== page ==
The Special Collections Research Center holds four Islamic manuscripts, recently digitized as part of the consortial project Manuscripts of the Muslim World. The project is funded by the Council on Library and Information Resources (CLIR), and aims to digitize and make available online Islamic manuscripts and paintings from several institutions in the Philadelphia region and in New York. Materials digitized as part of the project include manuscripts in Arabic and Persian, along with examples of Coptic, Samaritan, Syriac, Turkish, and Berber.
The process for cataloging and digitizing Temple’s four manuscripts was extremely collaborative. First, three Temple Libraries staff, Katy Rawdon, Kimberly Tully, and Matthew Ducmanas, attended an afternoon workshop, Introduction to Islamic Manuscripts for Librarians, held by Kelly Tuttle at the University of Pennsylvania, which covered the basics of understanding this wide-ranging and complex manuscript tradition.
Katy created catalog records for the four manuscripts, with review by Kim and Matt. Due to COVID- and staffing-related issues, Temple was unable to digitize the volumes in house, but Mitch Fraas, Senior Curator the University of Pennsylvania’s Kislak Center for Special Collections, Rare Books and Manuscripts, offered their services. After digitization, Kelly reviewed the catalog records, comparing them to the digital images, and suggested corrections and additions before adding them to the Manuscripts of the Muslim World digital collection. Michael Carroll, Bibliographic Assistant III in Temple’s Metadata & Digitization Services Department, added the images to Temple’s own digital collection.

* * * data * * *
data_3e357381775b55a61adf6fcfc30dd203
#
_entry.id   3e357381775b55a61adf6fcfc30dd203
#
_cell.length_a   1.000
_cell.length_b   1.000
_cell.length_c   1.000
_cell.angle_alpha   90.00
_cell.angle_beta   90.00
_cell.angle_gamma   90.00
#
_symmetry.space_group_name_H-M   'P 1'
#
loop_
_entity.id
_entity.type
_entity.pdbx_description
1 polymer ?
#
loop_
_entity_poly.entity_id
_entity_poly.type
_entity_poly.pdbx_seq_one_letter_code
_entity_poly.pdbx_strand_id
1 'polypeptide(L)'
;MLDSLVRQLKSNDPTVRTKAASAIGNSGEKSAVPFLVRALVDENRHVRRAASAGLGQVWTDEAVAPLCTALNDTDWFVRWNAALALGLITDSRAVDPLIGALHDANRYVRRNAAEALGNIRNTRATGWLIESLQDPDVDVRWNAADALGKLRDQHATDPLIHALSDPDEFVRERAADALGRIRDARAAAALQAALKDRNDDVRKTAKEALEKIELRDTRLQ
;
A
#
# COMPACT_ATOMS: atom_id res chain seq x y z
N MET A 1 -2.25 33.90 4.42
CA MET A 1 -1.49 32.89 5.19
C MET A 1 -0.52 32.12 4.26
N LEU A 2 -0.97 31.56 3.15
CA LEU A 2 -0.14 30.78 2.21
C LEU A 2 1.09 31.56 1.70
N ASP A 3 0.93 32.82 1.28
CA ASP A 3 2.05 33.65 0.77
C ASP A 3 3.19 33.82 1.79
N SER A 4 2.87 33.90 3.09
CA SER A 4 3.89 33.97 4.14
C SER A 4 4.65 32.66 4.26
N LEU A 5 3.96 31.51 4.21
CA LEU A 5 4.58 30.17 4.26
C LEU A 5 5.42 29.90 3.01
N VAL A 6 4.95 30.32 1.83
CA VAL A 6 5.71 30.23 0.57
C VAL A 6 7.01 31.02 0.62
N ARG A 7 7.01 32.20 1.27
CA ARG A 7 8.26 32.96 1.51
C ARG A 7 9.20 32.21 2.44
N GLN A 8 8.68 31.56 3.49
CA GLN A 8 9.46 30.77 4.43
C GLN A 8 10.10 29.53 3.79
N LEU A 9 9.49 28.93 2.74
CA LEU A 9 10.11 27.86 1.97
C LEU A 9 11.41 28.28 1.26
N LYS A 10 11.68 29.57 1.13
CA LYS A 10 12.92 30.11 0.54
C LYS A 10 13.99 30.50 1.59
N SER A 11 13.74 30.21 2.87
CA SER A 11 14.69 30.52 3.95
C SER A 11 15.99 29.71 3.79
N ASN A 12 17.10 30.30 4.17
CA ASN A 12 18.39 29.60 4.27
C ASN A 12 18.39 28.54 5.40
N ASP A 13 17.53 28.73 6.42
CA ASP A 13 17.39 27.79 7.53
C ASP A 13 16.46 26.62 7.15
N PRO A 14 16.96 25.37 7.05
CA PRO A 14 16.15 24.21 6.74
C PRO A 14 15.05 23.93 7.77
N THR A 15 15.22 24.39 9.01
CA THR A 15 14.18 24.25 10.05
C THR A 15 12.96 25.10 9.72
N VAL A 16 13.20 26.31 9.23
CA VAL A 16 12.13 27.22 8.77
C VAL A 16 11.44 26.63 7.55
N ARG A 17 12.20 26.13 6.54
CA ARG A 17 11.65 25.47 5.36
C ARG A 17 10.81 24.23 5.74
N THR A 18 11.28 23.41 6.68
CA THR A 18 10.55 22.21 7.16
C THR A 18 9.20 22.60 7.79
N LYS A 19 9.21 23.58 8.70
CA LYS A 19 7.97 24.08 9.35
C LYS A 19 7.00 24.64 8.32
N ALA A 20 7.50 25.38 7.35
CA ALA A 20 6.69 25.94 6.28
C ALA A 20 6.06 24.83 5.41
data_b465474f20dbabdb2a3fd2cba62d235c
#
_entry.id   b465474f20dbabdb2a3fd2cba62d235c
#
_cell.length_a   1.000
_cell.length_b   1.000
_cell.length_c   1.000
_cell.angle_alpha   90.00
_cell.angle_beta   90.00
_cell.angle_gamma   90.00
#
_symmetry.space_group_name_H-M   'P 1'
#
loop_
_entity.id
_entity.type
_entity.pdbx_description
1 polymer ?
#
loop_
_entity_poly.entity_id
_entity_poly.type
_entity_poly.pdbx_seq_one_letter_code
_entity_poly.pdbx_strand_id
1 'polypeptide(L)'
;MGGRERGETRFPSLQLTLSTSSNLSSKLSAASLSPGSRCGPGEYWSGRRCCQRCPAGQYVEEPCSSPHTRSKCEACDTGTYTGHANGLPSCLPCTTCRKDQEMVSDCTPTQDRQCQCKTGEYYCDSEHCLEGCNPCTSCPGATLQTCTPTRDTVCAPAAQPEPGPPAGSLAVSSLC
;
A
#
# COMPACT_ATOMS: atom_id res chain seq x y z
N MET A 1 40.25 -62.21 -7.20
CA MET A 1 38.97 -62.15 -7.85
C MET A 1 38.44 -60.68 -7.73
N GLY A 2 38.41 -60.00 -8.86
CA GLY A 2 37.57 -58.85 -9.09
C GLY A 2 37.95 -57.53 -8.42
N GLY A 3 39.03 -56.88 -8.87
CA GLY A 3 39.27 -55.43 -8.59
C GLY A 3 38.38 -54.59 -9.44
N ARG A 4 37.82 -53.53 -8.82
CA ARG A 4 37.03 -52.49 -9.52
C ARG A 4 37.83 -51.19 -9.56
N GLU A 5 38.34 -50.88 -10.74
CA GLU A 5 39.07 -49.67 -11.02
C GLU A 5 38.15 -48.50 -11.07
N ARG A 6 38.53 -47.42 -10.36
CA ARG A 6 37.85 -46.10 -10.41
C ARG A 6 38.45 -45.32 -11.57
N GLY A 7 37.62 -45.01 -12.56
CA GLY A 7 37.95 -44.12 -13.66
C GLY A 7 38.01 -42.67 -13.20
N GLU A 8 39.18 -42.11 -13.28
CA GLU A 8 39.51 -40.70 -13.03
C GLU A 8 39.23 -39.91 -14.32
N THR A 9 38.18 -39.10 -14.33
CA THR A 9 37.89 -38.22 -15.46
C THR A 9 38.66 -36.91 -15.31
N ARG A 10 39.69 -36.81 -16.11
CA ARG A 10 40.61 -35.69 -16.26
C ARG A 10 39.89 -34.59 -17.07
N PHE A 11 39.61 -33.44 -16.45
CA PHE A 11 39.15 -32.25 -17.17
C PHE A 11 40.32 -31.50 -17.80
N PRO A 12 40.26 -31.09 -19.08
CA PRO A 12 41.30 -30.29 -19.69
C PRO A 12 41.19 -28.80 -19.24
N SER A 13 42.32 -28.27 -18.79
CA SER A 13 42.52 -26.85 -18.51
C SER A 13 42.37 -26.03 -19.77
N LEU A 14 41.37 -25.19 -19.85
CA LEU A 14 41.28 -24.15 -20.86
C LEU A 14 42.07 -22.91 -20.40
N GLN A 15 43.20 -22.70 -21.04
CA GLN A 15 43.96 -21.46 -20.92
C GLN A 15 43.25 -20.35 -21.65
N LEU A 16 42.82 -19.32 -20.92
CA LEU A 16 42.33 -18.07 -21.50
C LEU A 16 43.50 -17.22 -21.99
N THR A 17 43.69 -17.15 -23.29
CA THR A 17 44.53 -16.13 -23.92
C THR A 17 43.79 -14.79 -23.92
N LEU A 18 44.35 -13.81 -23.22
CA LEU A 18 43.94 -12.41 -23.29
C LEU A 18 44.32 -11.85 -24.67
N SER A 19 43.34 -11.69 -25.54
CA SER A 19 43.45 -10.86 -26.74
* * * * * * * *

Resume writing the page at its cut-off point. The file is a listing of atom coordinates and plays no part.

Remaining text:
The result of this collaboration is that, despite the challenges brought by the past year, Temple’s four Islamic manuscripts are now available online. These include an early 19th century manuscript copy of Muḥammad ibn Sulaymān al-Jazūlī’s famous collection of prayers and devotions to the Prophet Muḥammad; an 18th century Qurʼān, possibly Turkish; a 17th century Hanafi treatise on Islamic inheritance law titled Ḥall al-mushkilāt, and a 19th century Arabic manuscript of a Muslim religious treatise on prayer titled Hādhā kitāb munyat al-muṣallī.
All images and descriptive metadata for manuscripts in the Manuscripts of the Muslim World project are released into the public domain with easily downloadable at high resolution via University of Pennsylvania Libraries’ OPenn manuscript portal. SCRC’s digitized manuscripts for the project have also been added to Temple Libraries’ Digital Collections.
–Katy Rawdon, Coordinator of Technical Services, SCRC